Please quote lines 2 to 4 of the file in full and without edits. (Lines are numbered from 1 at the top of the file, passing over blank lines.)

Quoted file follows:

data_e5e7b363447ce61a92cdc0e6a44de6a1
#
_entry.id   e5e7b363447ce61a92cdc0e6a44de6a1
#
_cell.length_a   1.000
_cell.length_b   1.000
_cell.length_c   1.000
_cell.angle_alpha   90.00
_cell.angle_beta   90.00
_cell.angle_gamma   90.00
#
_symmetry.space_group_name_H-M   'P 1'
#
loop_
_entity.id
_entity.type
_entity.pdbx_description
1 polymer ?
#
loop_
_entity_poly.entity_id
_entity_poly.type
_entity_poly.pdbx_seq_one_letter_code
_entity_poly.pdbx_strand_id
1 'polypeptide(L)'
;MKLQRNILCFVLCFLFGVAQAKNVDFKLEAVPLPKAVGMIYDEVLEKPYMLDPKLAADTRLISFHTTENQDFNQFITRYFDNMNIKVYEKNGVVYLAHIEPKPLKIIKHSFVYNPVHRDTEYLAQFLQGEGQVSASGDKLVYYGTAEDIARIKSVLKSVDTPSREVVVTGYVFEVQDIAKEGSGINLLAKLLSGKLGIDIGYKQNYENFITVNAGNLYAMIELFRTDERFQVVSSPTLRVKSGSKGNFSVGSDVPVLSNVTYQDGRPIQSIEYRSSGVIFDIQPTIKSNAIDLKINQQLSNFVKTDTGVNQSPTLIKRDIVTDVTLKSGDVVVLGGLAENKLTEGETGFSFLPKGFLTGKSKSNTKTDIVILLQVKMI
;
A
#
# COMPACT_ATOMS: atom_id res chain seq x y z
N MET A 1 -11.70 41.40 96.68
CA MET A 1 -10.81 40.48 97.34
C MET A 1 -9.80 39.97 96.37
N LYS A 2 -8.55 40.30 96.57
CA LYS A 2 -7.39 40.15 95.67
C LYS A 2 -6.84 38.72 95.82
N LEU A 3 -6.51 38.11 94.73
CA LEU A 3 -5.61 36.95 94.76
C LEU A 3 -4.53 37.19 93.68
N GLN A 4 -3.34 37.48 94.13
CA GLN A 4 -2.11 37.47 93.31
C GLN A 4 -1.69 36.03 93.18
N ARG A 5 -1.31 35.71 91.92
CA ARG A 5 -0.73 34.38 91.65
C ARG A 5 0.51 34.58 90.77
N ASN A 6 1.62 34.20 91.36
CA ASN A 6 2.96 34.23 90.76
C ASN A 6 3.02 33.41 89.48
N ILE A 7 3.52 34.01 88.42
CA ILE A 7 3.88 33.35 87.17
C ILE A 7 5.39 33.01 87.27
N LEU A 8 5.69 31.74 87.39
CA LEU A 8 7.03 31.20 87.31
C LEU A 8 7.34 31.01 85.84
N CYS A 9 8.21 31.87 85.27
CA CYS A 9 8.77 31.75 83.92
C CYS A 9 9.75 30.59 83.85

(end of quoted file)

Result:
#
_entry.id   e5e7b363447ce61a92cdc0e6a44de6a1
#